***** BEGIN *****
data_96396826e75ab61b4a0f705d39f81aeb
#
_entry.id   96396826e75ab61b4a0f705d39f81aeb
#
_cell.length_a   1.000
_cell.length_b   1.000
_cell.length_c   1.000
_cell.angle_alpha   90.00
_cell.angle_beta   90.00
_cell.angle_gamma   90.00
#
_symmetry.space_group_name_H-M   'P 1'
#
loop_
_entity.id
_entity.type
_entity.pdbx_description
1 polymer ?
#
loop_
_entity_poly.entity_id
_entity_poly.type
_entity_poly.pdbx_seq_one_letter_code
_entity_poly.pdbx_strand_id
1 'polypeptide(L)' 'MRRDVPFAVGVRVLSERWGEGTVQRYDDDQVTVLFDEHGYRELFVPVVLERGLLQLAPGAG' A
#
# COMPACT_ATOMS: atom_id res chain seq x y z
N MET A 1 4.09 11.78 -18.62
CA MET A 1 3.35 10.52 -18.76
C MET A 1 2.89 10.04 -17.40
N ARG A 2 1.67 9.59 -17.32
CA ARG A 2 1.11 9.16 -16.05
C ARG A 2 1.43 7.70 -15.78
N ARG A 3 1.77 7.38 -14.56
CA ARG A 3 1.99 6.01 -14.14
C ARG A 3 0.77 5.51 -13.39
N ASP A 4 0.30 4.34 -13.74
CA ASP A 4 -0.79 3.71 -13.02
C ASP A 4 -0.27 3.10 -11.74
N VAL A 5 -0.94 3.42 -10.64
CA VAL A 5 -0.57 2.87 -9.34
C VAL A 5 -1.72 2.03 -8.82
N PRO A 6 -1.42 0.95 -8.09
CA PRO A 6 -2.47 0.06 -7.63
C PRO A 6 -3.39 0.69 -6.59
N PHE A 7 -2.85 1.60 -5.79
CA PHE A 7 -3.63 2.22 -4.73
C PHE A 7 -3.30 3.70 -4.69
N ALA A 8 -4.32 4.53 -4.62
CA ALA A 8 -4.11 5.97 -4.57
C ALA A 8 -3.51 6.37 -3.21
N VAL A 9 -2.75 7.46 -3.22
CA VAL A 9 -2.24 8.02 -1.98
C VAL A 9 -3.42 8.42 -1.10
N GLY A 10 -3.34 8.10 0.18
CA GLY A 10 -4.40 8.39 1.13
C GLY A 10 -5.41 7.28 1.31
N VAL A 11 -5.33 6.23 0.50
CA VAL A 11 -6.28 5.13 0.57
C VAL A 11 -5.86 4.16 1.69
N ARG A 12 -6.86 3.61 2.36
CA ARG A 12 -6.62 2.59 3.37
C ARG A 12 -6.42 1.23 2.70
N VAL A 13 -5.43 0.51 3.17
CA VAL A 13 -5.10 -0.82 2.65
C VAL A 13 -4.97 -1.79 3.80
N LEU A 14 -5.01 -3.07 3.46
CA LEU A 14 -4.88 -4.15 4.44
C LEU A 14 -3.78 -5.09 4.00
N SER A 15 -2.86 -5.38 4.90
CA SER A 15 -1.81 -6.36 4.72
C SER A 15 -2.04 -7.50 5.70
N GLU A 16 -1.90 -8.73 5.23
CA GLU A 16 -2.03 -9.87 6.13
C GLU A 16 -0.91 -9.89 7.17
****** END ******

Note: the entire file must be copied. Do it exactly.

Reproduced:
data_96396826e75ab61b4a0f705d39f81aeb
#
_entry.id   96396826e75ab61b4a0f705d39f81aeb
#
_cell.length_a   1.000
_cell.length_b   1.000
_cell.length_c   1.000
_cell.angle_alpha   90.00
_cell.angle_beta   90.00
_cell.angle_gamma   90.00
#
_symmetry.space_group_name_H-M   'P 1'
#
loop_
_entity.id
_entity.type
_entity.pdbx_description
1 polymer ?
#
loop_
_entity_poly.entity_id
_entity_poly.type
_entity_poly.pdbx_seq_one_letter_code
_entity_poly.pdbx_strand_id
1 'polypeptide(L)' 'MRRDVPFAVGVRVLSERWGEGTVQRYDDDQVTVLFDEHGYRELFVPVVLERGLLQLAPGAG' A
#
# COMPACT_ATOMS: atom_id res chain seq x y z
N MET A 1 4.09 11.78 -18.62
CA MET A 1 3.35 10.52 -18.76
C MET A 1 2.89 10.04 -17.40
N ARG A 2 1.67 9.59 -17.32
CA ARG A 2 1.11 9.16 -16.05
C ARG A 2 1.43 7.70 -15.78
N ARG A 3 1.77 7.38 -14.56
CA ARG A 3 1.99 6.01 -14.14
C ARG A 3 0.77 5.51 -13.39
N ASP A 4 0.30 4.34 -13.74
CA ASP A 4 -0.79 3.71 -13.02
C ASP A 4 -0.27 3.10 -11.74
N VAL A 5 -0.94 3.42 -10.64
CA VAL A 5 -0.57 2.87 -9.34
C VAL A 5 -1.72 2.03 -8.82
N PRO A 6 -1.42 0.95 -8.09
CA PRO A 6 -2.47 0.06 -7.63
C PRO A 6 -3.39 0.69 -6.59
N PHE A 7 -2.85 1.60 -5.79
CA PHE A 7 -3.63 2.22 -4.73
C PHE A 7 -3.30 3.70 -4.69
N ALA A 8 -4.32 4.53 -4.62
CA ALA A 8 -4.11 5.97 -4.57
C ALA A 8 -3.51 6.37 -3.21
N VAL A 9 -2.75 7.46 -3.22
CA VAL A 9 -2.24 8.02 -1.98
C VAL A 9 -3.42 8.42 -1.10
N GLY A 10 -3.34 8.10 0.18
CA GLY A 10 -4.40 8.39 1.13
C GLY A 10 -5.41 7.28 1.31
N VAL A 11 -5.33 6.23 0.50
CA VAL A 11 -6.28 5.13 0.57
C VAL A 11 -5.86 4.16 1.69
N ARG A 12 -6.86 3.61 2.36
CA ARG A 12 -6.62 2.59 3.37
C ARG A 12 -6.42 1.23 2.70
N VAL A 13 -5.43 0.51 3.17
CA VAL A 13 -5.10 -0.82 2.65
C VAL A 13 -4.97 -1.79 3.80
N LEU A 14 -5.01 -3.07 3.46
CA LEU A 14 -4.88 -4.15 4.44
C LEU A 14 -3.78 -5.09 4.00
N SER A 15 -2.86 -5.38 4.90
CA SER A 15 -1.81 -6.36 4.72
C SER A 15 -2.04 -7.50 5.70
N GLU A 16 -1.90 -8.73 5.23
CA GLU A 16 -2.03 -9.87 6.13
C GLU A 16 -0.91 -9.89 7.17